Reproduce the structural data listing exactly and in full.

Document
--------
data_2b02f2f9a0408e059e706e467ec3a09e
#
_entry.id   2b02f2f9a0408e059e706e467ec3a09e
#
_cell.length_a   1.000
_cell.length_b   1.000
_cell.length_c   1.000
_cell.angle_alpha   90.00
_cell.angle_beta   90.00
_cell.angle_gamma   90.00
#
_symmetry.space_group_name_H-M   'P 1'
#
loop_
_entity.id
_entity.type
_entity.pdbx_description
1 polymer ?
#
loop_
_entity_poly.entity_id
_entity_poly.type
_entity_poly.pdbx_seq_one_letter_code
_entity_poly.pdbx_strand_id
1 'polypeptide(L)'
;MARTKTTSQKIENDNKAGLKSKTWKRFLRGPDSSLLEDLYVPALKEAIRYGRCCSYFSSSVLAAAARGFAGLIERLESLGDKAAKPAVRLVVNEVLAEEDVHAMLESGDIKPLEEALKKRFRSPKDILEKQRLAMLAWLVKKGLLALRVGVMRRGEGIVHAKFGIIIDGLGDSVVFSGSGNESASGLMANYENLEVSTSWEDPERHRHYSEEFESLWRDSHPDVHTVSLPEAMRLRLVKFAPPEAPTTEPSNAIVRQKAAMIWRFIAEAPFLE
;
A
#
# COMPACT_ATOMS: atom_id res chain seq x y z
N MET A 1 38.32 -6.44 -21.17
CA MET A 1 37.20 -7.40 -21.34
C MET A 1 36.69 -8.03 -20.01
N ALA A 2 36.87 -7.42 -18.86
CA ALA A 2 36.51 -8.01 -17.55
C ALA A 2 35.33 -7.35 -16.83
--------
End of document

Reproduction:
data_2b02f2f9a0408e059e706e467ec3a09e
#
_entry.id   2b02f2f9a0408e059e706e467ec3a09e
#
_cell.length_a   1.000
_cell.length_b   1.000
_cell.length_c   1.000
_cell.angle_alpha   90.00
_cell.angle_beta   90.00
_cell.angle_gamma   90.00
#
_symmetry.space_group_name_H-M   'P 1'
#
loop_
_entity.id
_entity.type
_entity.pdbx_description
1 polymer ?
#
loop_
_entity_poly.entity_id
_entity_poly.type
_entity_poly.pdbx_seq_one_letter_code
_entity_poly.pdbx_strand_id
1 'polypeptide(L)'
;MARTKTTSQKIENDNKAGLKSKTWKRFLRGPDSSLLEDLYVPALKEAIRYGRCCSYFSSSVLAAAARGFAGLIERLESLGDKAAKPAVRLVVNEVLAEEDVHAMLESGDIKPLEEALKKRFRSPKDILEKQRLAMLAWLVKKGLLALRVGVMRRGEGIVHAKFGIIIDGLGDSVVFSGSGNESASGLMANYENLEVSTSWEDPERHRHYSEEFESLWRDSHPDVHTVSLPEAMRLRLVKFAPPEAPTTEPSNAIVRQKAAMIWRFIAEAPFLE
;
A
#
# COMPACT_ATOMS: atom_id res chain seq x y z
N MET A 1 38.32 -6.44 -21.17
CA MET A 1 37.20 -7.40 -21.34
C MET A 1 36.69 -8.03 -20.01
N ALA A 2 36.87 -7.42 -18.86
CA ALA A 2 36.51 -8.01 -17.55
C ALA A 2 35.33 -7.35 -16.83